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May 1983

Primary Hyperparathyroidism in Patients With Multiple Endocrine Neoplasia Syndromes: Surgical Experience

Author Affiliations

From the Department of Surgery (Drs van Heerden, Kent, Grant, and ReMine) and Internal Medicine (Dr Sizemore), Mayo Clinic and Mayo Foundation, Rochester, Minn.

Arch Surg. 1983;118(5):533-536. doi:10.1001/archsurg.1983.01390050017003

• Forty-five patients with biochemically documented primary hyperparathyroidism as part of multiple endocrine neoplasia syndrome types 1 or 2 were surgically treated from 1960 through 1980. Hyperplasia occurred in 69% of the patients, single adenoma in 27%, and double adenomas in 4%. All but two patients with hyperplasia underwent subtotal parathyroidectomy. In this group, the cure rate was 93% and the incidence of permanent postoperative hypoparathyroidism 23%. In the adenoma group, treatment included excision of the adenoma and biopsy of at least one other gland. The cure rate was 76%, with no postoperative hypoparathyroidism. Analysis of patients with persistent hyperparathyroidism suggested that failure to recognize multiple gland disease was the principal cause of postoperative hypercalcemia. In view of the high incidence of hypocalcemia after subtotal parathyroidectomy, approximately 500 mg of tissue should be cryopreserved to allow transplantation should hypocalcemia ensue postoperatively.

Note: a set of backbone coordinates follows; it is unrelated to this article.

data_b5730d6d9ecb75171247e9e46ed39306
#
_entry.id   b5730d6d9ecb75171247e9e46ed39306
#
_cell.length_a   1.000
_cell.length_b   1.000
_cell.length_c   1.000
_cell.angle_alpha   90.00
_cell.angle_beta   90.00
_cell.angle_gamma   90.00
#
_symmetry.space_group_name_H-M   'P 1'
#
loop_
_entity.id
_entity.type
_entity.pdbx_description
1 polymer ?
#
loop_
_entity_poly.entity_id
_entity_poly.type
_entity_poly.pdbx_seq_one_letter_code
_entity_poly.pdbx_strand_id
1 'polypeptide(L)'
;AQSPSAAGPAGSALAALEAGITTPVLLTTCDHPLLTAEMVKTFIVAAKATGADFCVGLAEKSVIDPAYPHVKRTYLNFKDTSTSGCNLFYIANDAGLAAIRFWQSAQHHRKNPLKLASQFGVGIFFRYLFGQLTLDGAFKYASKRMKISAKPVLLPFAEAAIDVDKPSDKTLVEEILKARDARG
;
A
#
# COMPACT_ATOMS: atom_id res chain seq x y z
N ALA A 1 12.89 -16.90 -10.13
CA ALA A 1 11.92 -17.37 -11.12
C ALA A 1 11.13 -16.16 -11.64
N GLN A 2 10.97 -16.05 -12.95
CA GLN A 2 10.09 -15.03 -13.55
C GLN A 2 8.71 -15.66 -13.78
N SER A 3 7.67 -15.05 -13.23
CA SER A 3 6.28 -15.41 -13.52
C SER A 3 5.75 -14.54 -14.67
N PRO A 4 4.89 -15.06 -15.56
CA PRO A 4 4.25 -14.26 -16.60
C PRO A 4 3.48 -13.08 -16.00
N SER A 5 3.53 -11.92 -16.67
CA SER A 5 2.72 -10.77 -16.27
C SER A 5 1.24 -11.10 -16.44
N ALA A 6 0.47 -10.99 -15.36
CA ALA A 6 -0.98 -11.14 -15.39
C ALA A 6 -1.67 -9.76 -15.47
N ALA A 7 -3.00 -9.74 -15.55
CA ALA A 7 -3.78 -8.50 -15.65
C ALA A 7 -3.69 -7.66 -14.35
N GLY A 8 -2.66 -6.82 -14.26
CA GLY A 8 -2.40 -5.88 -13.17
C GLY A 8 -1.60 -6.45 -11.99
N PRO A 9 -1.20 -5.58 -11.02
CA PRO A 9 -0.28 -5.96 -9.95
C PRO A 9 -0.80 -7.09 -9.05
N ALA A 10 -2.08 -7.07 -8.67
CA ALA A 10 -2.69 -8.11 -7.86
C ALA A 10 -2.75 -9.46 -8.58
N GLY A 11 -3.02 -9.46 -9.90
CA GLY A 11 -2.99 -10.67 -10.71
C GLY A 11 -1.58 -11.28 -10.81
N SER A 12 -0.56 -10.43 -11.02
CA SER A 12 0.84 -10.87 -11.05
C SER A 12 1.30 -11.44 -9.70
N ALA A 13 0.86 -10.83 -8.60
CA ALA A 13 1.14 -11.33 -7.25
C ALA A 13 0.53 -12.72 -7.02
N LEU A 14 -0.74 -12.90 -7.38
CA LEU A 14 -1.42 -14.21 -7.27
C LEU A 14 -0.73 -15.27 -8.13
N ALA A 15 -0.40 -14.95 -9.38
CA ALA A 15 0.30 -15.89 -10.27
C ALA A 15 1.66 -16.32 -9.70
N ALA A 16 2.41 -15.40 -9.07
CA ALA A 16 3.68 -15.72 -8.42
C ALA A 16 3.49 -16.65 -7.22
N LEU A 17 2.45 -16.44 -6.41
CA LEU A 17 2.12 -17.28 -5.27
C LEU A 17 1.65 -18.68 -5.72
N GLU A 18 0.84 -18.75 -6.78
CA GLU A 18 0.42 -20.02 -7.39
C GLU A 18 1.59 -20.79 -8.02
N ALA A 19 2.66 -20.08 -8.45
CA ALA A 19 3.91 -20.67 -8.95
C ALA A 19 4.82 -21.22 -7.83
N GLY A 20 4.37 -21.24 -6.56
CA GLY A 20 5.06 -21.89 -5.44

(Arch Surg 1983;118:533-536)